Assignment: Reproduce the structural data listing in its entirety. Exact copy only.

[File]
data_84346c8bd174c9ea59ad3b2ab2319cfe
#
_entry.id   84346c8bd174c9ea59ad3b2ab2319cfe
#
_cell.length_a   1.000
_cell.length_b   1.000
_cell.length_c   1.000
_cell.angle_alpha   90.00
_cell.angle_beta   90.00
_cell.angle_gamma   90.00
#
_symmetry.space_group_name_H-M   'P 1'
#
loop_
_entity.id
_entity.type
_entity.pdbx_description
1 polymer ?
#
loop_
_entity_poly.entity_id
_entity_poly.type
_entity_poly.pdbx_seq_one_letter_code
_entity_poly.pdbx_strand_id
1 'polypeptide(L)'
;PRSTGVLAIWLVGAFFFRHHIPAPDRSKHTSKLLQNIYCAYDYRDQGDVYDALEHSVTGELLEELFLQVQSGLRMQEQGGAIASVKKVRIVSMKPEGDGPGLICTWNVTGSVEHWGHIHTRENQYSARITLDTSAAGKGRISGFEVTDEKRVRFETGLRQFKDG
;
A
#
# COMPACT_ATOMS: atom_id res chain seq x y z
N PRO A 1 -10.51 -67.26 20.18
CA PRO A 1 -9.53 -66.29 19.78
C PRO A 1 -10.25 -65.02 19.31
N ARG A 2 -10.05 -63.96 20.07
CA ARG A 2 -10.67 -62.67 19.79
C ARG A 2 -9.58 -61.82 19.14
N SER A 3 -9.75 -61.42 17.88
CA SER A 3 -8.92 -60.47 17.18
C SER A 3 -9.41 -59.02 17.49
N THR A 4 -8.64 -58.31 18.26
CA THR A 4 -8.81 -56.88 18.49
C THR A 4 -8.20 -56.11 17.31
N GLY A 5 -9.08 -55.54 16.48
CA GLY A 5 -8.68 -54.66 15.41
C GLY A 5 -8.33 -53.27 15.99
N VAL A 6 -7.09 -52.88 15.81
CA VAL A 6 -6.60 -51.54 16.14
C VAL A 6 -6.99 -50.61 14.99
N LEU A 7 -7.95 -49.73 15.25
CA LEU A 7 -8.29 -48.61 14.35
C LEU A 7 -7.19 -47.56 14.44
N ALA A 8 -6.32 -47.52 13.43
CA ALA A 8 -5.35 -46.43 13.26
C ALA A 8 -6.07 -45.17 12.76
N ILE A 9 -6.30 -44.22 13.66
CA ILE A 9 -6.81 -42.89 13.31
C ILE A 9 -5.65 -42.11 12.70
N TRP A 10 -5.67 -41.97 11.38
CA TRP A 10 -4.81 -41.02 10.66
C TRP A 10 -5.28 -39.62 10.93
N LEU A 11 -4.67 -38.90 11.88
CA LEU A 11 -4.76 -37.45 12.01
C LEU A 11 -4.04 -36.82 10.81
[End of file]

data_84346c8bd174c9ea59ad3b2ab2319cfe
#
_entry.id   84346c8bd174c9ea59ad3b2ab2319cfe
#
_cell.length_a   1.000
_cell.length_b   1.000
_cell.length_c   1.000
_cell.angle_alpha   90.00
_cell.angle_beta   90.00
_cell.angle_gamma   90.00
#
_symmetry.space_group_name_H-M   'P 1'
#
loop_
_entity.id
_entity.type
_entity.pdbx_description
1 polymer ?
#
loop_
_entity_poly.entity_id
_entity_poly.type
_entity_poly.pdbx_seq_one_letter_code
_entity_poly.pdbx_strand_id
1 'polypeptide(L)'
;PRSTGVLAIWLVGAFFFRHHIPAPDRSKHTSKLLQNIYCAYDYRDQGDVYDALEHSVTGELLEELFLQVQSGLRMQEQGGAIASVKKVRIVSMKPEGDGPGLICTWNVTGSVEHWGHIHTRENQYSARITLDTSAAGKGRISGFEVTDEKRVRFETGLRQFKDG
;
A
#
# COMPACT_ATOMS: atom_id res chain seq x y z
N PRO A 1 -10.51 -67.26 20.18
CA PRO A 1 -9.53 -66.29 19.78
C PRO A 1 -10.25 -65.02 19.31
N ARG A 2 -10.05 -63.96 20.07
CA ARG A 2 -10.67 -62.67 19.79
C ARG A 2 -9.58 -61.82 19.14
N SER A 3 -9.75 -61.42 17.88
CA SER A 3 -8.92 -60.47 17.18
C SER A 3 -9.41 -59.02 17.49
N THR A 4 -8.64 -58.31 18.26
CA THR A 4 -8.81 -56.88 18.49
C THR A 4 -8.20 -56.11 17.31
N GLY A 5 -9.08 -55.54 16.48
CA GLY A 5 -8.68 -54.66 15.41
C GLY A 5 -8.33 -53.27 15.99
N VAL A 6 -7.09 -52.88 15.81
CA VAL A 6 -6.60 -51.54 16.14
C VAL A 6 -6.99 -50.61 14.99
N LEU A 7 -7.95 -49.73 15.25
CA LEU A 7 -8.29 -48.61 14.35
C LEU A 7 -7.19 -47.56 14.44
N ALA A 8 -6.32 -47.52 13.43
CA ALA A 8 -5.35 -46.43 13.26
C ALA A 8 -6.07 -45.17 12.76
N ILE A 9 -6.30 -44.22 13.66
CA ILE A 9 -6.81 -42.89 13.31
C ILE A 9 -5.65 -42.11 12.70
N TRP A 10 -5.67 -41.97 11.38
CA TRP A 10 -4.81 -41.02 10.66
C TRP A 10 -5.28 -39.62 10.93
N LEU A 11 -4.67 -38.90 11.88
CA LEU A 11 -4.76 -37.45 12.01
C LEU A 11 -4.04 -36.82 10.81